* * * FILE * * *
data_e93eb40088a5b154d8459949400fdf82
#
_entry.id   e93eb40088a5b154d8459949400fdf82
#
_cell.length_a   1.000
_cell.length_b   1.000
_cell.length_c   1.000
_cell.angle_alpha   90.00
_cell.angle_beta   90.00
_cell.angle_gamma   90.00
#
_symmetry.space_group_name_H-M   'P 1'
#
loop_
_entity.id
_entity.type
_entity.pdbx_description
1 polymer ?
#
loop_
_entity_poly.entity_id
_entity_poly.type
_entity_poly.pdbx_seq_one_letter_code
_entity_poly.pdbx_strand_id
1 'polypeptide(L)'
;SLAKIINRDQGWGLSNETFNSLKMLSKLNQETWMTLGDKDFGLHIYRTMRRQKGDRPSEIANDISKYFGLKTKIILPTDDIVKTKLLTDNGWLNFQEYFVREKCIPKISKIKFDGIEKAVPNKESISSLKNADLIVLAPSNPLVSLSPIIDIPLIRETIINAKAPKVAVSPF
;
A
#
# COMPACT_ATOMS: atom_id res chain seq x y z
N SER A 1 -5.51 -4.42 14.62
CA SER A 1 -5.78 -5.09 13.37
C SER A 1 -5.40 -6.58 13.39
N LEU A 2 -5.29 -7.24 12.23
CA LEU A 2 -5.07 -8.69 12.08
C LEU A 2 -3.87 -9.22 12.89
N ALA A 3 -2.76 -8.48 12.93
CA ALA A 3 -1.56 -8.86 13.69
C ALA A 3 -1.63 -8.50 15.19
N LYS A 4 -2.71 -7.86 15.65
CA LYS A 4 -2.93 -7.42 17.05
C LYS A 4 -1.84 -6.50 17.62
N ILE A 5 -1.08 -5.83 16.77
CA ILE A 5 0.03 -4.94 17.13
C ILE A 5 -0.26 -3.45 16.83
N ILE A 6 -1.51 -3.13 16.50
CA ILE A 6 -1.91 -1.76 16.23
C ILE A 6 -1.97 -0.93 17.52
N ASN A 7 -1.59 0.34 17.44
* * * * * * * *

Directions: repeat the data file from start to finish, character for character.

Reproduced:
data_e93eb40088a5b154d8459949400fdf82
#
_entry.id   e93eb40088a5b154d8459949400fdf82
#
_cell.length_a   1.000
_cell.length_b   1.000
_cell.length_c   1.000
_cell.angle_alpha   90.00
_cell.angle_beta   90.00
_cell.angle_gamma   90.00
#
_symmetry.space_group_name_H-M   'P 1'
#
loop_
_entity.id
_entity.type
_entity.pdbx_description
1 polymer ?
#
loop_
_entity_poly.entity_id
_entity_poly.type
_entity_poly.pdbx_seq_one_letter_code
_entity_poly.pdbx_strand_id
1 'polypeptide(L)'
;SLAKIINRDQGWGLSNETFNSLKMLSKLNQETWMTLGDKDFGLHIYRTMRRQKGDRPSEIANDISKYFGLKTKIILPTDDIVKTKLLTDNGWLNFQEYFVREKCIPKISKIKFDGIEKAVPNKESISSLKNADLIVLAPSNPLVSLSPIIDIPLIRETIINAKAPKVAVSPF
;
A
#
# COMPACT_ATOMS: atom_id res chain seq x y z
N SER A 1 -5.51 -4.42 14.62
CA SER A 1 -5.78 -5.09 13.37
C SER A 1 -5.40 -6.58 13.39
N LEU A 2 -5.29 -7.24 12.23
CA LEU A 2 -5.07 -8.69 12.08
C LEU A 2 -3.87 -9.22 12.89
N ALA A 3 -2.76 -8.48 12.93
CA ALA A 3 -1.56 -8.86 13.69
C ALA A 3 -1.63 -8.50 15.19
N LYS A 4 -2.71 -7.86 15.65
CA LYS A 4 -2.93 -7.42 17.05
C LYS A 4 -1.84 -6.50 17.62
N ILE A 5 -1.08 -5.83 16.77
CA ILE A 5 0.03 -4.94 17.13
C ILE A 5 -0.26 -3.45 16.83
N ILE A 6 -1.51 -3.13 16.50
CA ILE A 6 -1.91 -1.76 16.23
C ILE A 6 -1.97 -0.93 17.52
N ASN A 7 -1.59 0.34 17.44